Challenges Facing Chinese Reverse Merger Companies: SEC Tightens Listing Standards and Its Implications



As the latest official stance, on November 9, 2011 the SEC approved new rules to toughen the standards that companies going public through a reverse merger must meet to become listed on the three major U.S. listing markets NYSE, Nasdaq, and NYSE Amex. The rules was adopted against the backdrop that the SEC and U.S. exchanges in recent months had suspended or halted trading in more than 35 companies based overseas accused of a lack of current and accurate disclosure about the firms and their finances, many of which were structured through reverse mergers. In June 2011, the SEC issued an investor bulletin warning investors about reverse merger companies.

The adoption of new rules was due to the pressure of marketplace. Since summer 2010, the trustworthiness of foreign reverse merger companies, most of which are Chinese firms that substantially operates in China, have been questioned by some independent research firms such Muddy Waters and Citron Research. Though the targeted companies are questioning the validity of the information source of these analyst reports, the plausible arguments and concerns raised by these reports have effectively created public distrust on the reverse merger structure and caused a wide stock price plummet of China-based listing companies for months.

The new rules prohibit a reverse merger company from applying to list until the company has completed a one-year trading in the U.S. over-the-counter market or another regulated U.S. or foreign exchange following the reverse merger and all the required disclosure are current and accurate in addition to the maintenance of minimum share price for at least 30 of the 60 trading days immediately prior to the listing application and the exchange’s decision to list.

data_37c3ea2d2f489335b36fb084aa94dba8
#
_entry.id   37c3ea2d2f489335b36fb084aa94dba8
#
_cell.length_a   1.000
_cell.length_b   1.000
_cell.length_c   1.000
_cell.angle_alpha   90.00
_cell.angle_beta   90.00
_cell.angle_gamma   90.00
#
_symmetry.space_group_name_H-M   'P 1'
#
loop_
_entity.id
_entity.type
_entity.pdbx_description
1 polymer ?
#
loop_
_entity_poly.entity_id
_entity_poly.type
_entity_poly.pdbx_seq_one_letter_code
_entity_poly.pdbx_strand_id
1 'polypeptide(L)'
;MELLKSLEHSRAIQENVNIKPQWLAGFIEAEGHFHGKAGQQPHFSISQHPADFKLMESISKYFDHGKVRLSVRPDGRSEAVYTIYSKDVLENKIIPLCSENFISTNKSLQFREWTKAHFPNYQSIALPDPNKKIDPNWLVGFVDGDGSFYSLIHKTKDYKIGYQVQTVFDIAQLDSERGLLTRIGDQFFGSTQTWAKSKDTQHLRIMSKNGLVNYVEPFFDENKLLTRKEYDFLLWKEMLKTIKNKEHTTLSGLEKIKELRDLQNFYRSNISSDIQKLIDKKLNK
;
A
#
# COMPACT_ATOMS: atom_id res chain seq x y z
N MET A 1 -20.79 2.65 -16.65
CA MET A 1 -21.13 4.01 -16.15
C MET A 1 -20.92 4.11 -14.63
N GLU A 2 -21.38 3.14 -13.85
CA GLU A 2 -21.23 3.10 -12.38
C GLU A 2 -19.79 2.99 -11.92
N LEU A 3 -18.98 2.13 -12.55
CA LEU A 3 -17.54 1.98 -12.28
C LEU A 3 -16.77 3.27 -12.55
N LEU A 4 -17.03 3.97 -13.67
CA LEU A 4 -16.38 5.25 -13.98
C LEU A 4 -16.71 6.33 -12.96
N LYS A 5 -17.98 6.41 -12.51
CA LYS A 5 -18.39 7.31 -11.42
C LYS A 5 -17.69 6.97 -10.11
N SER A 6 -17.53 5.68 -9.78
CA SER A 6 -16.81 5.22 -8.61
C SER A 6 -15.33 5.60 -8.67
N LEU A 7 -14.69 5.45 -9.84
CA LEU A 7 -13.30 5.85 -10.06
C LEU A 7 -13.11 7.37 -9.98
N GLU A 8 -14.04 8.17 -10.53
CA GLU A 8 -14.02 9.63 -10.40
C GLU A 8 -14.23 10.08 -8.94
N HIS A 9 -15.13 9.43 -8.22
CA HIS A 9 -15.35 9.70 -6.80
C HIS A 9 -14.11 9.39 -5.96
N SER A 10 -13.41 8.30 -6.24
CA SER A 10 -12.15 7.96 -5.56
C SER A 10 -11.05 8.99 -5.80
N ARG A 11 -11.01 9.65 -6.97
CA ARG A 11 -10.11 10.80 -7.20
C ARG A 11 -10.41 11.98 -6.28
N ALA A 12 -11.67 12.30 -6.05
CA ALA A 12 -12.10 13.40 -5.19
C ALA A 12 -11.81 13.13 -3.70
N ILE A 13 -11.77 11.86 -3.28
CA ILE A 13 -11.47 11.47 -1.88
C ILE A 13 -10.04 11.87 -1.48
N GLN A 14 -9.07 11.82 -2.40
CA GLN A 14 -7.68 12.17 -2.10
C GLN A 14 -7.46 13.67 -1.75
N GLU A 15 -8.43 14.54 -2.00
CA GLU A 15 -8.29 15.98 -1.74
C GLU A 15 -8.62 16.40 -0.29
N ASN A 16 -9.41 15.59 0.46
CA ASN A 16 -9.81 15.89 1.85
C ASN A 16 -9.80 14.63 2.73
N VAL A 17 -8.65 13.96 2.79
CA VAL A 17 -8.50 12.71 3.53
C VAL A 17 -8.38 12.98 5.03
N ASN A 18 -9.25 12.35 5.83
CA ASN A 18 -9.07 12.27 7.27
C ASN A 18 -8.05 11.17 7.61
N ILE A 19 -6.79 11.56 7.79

Many Chinese stock analysts argue that the scrutiny should be on the specific companies rather than the reverser merger structure as that could hurt or put on hold normal capital formation for some small foreign companies. Many believe that SEC’s new rules have officially closed the window for a period of maybe one year or two for new Chinese companies in pipeline to enter the U.S. capital market and created a dilemma for current listing companies on market.

Challenged by the tightened SEC rules and marketplace distrust, the essential pressure that Chinese listing companies including those with well-performed finances are facing is to fight back investors trust and confidence through transparent, effective, full-access, proactive communications with investors and take tougher measures to strengthen corporate governance and financial management.

Investors still welcome listing companies with well-performed financial fundamentals. For instance, Qihoo 360 Technology Co., Ltd. (QIHU.NYSE) listed in March 2011 was targeted by Citron Research this November has seen a plummet of stock price during the month. However, the company Q3 financials filed on November 17 was above analyst estimates with quarterly net income rose to $11 million from $3.8 million in 2010 and revenue rose to $47.5 million from $15.5 million a year ago. The trading prices immediately rebounded that day.

For the other direction, some listing companies are considering privatization. On November 22, 2011 Chinese interactive-media company Shanda Interactive Entertainment Ltd.  (SNDA.Nasdaq) announced the agreement to go private and pay stakeholders $41.35 an American depositary share, which values about $2.3 billion. The company in October received the offer from its Chairman and Chief Executive Tianqiao Chen that valued the company at $41.35 a share, a premium of $9.18, or 29%, over its Oct. 14 price. The privatization pursued by the companies like SNDA is commonly regarded as a calculated and temporary retreat from marketplace and the prelude to a return with a brand new public offering after the completion of reorganization and business improvement.

So, it is time to turn right or left. Stay or go? Chinese listing companies at the crossroad have to make decision now.

Jade Ye

Account Executive

China Direct Industries, Inc. (NASDAQ: CDII)

431 Fairway Drive Suite 200

Deerfield Beach, FL 33441 

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